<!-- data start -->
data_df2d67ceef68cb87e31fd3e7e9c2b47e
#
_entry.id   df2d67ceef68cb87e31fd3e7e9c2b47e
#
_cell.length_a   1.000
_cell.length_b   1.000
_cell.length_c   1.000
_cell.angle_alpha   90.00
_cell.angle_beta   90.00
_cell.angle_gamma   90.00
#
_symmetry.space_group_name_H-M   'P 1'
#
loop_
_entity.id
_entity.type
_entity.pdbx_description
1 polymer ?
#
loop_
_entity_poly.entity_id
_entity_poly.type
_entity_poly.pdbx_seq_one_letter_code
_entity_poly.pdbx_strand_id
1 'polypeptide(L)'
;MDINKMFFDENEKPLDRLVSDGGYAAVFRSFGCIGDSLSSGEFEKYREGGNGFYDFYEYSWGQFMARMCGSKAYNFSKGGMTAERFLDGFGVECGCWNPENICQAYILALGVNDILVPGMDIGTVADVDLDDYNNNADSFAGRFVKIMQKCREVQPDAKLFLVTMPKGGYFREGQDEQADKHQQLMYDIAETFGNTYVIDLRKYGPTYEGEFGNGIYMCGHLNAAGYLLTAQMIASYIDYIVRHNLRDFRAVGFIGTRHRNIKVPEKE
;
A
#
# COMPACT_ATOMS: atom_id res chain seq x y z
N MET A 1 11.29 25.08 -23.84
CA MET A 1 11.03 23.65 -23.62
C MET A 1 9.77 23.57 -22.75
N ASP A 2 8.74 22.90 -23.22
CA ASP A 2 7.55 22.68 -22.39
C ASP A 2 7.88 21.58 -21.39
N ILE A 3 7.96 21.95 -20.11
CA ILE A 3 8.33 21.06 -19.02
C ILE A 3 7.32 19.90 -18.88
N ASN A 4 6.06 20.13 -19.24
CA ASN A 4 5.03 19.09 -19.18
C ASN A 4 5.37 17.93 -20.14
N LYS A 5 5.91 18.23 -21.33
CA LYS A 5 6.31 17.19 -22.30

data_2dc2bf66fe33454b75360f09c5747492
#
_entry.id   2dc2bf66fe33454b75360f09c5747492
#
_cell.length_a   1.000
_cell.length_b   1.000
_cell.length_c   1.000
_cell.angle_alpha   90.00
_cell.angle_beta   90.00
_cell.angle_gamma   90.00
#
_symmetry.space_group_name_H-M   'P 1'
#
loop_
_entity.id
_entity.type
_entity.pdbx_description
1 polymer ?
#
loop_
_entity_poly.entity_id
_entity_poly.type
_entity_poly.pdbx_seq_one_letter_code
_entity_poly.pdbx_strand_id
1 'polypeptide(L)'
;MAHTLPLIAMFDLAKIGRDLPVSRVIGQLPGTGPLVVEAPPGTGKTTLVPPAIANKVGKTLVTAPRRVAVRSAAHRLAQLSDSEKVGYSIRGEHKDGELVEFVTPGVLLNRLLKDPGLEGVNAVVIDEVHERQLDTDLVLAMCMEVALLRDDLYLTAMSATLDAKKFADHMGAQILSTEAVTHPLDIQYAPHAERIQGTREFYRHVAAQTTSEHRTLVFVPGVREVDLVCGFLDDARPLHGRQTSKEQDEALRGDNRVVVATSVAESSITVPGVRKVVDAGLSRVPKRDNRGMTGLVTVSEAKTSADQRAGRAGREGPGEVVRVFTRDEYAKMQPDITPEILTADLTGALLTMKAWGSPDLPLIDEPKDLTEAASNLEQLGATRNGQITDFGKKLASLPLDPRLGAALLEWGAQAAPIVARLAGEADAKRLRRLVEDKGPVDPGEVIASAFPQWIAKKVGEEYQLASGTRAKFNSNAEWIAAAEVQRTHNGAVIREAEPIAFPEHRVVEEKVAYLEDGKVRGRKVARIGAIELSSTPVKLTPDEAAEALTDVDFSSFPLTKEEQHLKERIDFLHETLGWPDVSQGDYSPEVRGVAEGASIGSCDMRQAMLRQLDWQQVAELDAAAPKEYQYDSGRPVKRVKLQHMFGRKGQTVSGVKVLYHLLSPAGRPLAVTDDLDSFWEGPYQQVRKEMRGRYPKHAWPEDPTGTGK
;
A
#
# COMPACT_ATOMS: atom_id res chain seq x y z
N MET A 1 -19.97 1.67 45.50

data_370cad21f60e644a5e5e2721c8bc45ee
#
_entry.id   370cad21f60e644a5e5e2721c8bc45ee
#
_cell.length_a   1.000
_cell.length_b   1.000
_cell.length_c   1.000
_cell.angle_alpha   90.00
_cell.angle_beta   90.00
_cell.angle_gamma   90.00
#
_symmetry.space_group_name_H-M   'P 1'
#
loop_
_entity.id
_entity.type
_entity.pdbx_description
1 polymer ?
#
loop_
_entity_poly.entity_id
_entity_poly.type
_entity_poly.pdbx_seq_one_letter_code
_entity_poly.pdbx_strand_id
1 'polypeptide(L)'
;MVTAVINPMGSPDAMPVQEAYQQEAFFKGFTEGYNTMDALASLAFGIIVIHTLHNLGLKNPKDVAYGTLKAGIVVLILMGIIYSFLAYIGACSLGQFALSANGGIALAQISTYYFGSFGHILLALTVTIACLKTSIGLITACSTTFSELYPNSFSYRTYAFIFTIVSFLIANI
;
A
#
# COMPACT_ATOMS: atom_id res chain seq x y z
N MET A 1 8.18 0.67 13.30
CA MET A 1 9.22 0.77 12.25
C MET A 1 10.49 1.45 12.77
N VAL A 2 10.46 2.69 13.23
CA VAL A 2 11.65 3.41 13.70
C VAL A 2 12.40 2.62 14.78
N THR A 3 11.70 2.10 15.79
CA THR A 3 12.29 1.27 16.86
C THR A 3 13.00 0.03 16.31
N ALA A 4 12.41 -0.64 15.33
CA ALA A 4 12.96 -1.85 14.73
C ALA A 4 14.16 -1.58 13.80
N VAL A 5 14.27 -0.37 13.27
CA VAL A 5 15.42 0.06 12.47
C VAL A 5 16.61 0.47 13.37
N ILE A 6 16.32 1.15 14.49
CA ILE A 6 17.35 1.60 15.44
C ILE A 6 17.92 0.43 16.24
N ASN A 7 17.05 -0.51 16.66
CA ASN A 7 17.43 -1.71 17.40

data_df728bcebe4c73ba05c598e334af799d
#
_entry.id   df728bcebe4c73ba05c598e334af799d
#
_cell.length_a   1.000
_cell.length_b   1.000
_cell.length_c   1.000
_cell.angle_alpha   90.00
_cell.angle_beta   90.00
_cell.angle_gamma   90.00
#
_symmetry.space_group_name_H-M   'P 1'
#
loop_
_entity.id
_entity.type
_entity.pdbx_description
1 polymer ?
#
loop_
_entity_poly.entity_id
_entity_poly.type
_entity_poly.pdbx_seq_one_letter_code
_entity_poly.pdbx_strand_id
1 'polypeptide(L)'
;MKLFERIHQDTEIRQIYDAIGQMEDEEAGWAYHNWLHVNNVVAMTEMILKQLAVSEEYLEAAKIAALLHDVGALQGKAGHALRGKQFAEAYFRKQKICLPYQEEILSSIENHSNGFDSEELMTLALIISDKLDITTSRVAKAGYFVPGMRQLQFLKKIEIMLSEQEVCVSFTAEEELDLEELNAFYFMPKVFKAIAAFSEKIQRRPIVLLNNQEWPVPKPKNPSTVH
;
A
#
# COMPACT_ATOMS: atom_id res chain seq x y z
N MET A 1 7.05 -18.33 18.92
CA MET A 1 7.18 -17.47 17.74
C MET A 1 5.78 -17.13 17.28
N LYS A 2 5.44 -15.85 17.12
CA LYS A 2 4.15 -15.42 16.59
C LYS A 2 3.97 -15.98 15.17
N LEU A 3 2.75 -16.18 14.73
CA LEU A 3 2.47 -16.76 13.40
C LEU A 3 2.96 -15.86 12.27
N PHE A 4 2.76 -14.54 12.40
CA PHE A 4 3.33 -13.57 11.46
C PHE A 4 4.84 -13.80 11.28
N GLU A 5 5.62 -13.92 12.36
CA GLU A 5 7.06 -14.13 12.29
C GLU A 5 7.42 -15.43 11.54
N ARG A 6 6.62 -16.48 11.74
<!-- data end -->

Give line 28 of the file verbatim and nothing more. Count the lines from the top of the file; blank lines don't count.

A